We've heard about an older version of Kate and Toby's son Jack before, during the flashforward to Rebecca's illness. Fogelman said that Jack was about 12 then, so now we've gone far beyond the future we had seen before, and beyond what Fogelman has said is sort of the endgame for the Pearson family.
"For right now, we're going to give a lot of answers there this season, is basically teh most I can say, especially by the end of the front half of the season. Right now, by having shown the full end game of where we are without giving all the details, we've kind of set ourselves up to start the slow process of telling the story of how we get there. So this is one that will be very answered in this season, even in the first half and two thirds of the season, to set us up for some bigger leaps in some more time in the future as we get a little deeper into this season.
He revealed that they have the show broken up into two three-season plans, and now that they know where the endgame is, the fun is in filling in the details.
Some of those details have to do with a few other new people we met tonight, including Jennifer Morrison's character, an Army vet who reunites with her husband and son, only to then get kicked out of the house when she gets upset at the idea that a water heater costs the same amount of money that the Army hands to victims of bombings and accidentally hits her son.
Later, we see her at a veteran support group, explaining how her drinking had become a problem as a chair comes flying through the window, with Nicky standing outside. We then see Kevin get a phone call, because Nicky needed bailed out, and now Kevin's on his way to help his uncle (and maybe meet a new friend?).
In Philly, a teen dad (Asante Blackk) was struggling with being a teen and also being a dad, until his own dad (Omar Epps) advised him that his life wasn't over and he could still do things, like go to his friend's barbecue. At that barbecue, a friend introduced him to somebody new, named Deja, who later got home from the barbecue with a huge smile on her face.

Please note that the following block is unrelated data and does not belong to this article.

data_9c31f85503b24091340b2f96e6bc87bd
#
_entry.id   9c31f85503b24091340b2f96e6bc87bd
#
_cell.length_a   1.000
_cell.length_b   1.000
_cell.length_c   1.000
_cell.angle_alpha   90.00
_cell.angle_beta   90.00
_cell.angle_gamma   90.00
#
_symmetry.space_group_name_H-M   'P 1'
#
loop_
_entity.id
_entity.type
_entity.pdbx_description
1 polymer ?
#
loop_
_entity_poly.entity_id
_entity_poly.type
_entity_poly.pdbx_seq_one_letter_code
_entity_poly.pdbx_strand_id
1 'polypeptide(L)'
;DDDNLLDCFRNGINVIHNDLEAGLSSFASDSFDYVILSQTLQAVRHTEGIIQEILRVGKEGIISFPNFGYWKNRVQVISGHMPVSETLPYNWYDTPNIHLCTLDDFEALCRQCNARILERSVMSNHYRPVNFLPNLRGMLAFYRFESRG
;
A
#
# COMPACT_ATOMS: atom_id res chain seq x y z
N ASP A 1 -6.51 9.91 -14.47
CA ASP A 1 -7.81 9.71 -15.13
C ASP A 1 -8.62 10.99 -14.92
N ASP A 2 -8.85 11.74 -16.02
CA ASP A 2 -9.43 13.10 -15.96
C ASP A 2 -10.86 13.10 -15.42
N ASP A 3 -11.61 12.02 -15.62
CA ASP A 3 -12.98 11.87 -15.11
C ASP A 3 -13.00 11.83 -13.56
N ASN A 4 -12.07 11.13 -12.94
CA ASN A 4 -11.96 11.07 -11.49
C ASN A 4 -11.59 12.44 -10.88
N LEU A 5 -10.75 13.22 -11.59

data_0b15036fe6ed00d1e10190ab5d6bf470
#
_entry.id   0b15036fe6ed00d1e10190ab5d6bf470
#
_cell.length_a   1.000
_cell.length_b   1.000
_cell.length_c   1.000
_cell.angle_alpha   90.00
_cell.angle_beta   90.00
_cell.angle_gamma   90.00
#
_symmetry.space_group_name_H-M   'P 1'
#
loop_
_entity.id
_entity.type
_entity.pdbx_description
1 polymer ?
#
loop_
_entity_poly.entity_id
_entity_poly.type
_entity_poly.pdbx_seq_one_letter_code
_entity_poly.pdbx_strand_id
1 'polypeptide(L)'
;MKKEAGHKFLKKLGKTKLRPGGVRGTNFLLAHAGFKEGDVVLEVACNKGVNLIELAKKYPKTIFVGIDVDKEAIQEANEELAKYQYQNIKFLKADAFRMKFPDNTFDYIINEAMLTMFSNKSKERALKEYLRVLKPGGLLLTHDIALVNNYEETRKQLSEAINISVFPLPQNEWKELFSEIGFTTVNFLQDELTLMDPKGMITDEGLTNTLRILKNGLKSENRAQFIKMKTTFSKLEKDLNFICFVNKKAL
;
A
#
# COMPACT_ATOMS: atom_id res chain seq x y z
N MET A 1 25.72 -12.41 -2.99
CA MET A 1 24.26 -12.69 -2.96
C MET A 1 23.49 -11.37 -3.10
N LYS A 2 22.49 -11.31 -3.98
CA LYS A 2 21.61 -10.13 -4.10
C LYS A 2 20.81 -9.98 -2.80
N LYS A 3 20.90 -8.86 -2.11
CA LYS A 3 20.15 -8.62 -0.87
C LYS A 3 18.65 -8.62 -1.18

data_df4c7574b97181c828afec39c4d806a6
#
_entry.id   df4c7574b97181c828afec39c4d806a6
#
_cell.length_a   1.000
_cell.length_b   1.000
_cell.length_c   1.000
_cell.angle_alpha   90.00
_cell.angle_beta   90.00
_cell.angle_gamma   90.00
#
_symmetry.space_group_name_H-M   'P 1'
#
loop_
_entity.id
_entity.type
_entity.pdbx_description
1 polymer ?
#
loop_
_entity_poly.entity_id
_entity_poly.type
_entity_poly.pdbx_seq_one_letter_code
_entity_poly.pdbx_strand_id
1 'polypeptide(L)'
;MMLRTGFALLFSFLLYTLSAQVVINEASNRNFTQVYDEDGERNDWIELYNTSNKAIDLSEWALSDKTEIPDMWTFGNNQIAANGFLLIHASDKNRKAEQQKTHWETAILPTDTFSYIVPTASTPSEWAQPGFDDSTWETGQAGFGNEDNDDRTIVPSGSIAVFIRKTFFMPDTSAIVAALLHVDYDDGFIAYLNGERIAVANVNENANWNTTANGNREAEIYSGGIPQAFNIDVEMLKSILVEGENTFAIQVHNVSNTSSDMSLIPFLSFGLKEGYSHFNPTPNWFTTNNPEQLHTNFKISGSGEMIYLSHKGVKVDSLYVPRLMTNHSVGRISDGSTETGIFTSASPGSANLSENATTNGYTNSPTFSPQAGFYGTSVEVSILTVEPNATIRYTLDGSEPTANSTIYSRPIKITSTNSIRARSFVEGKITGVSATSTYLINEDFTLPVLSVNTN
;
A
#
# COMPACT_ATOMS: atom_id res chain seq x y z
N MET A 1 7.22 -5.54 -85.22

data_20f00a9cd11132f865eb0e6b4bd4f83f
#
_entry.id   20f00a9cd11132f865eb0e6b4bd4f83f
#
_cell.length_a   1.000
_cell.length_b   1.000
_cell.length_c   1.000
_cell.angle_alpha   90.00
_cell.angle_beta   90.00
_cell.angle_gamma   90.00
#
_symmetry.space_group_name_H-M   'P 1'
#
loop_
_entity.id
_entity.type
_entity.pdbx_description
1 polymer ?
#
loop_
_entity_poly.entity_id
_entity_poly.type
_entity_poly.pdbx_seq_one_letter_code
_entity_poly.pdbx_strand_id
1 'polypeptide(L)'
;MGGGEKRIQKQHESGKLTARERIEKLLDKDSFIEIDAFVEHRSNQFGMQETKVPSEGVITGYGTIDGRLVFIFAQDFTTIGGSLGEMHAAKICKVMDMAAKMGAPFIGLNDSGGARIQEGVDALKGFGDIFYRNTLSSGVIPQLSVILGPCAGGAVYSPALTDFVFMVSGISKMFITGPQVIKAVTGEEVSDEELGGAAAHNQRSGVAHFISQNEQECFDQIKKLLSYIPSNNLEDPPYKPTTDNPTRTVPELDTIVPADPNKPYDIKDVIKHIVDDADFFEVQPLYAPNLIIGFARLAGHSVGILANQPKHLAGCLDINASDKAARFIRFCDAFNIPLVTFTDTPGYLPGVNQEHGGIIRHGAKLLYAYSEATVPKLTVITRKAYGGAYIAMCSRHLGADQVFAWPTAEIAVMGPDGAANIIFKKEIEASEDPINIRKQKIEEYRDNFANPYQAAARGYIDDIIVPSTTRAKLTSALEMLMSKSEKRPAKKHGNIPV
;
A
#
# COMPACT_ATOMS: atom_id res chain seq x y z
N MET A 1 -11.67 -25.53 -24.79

Fogelman says all of these new characters are framed as characters "who are going to have massive impacts on our main family's lives."
"They're massive parts of this season. They're not just in a one-off episode...it's going to go far beyond that," he explains. "And it's a slow build. And part of the intent here was to establish these characters so that you met them kind of pure and outside the purview of the Pearson family, and then now you really are kind of inside these characters' stories, and you know them, and now we slowly start building into their worlds and see how they affect and change [the Pearsons'] lives. Jennifer and Asante, they're huge parts of this storyline this season."
Fogelman says it was always part of the plan to do an episode like this, that focused on these other characters, because it's how real life works too.
"I've always been fascinated with the idea that we can all go about our lives for 10, 20, 30, 40 years and there's a person who will enter your life via work, or you'll meet them at a bar or a coffee shop and you'll end up marrying that person or working with that person for the next 30 years, or that person will hit you in a car accident and that will kind of alter the course of your life," he says. "So I've always wanted for this show in particular to go in the middle of the series to these new people who haven't been a part of our tory yet, really spend the time to get inside of their worlds a little bit, and then say, OK, that's going to be an interesting person to cross with one of our beloved characters at that moment in their lives."
Next week, Fogelman promises, the show is going back to its "comfort food," but he hopes viewers will see how the end of the episode sends the show in a "really exciting direction" for season four.
This Is Us airs Tuesdays at 9 p.m. on NBC.
E! and NBC are both part of the NBC Universal family.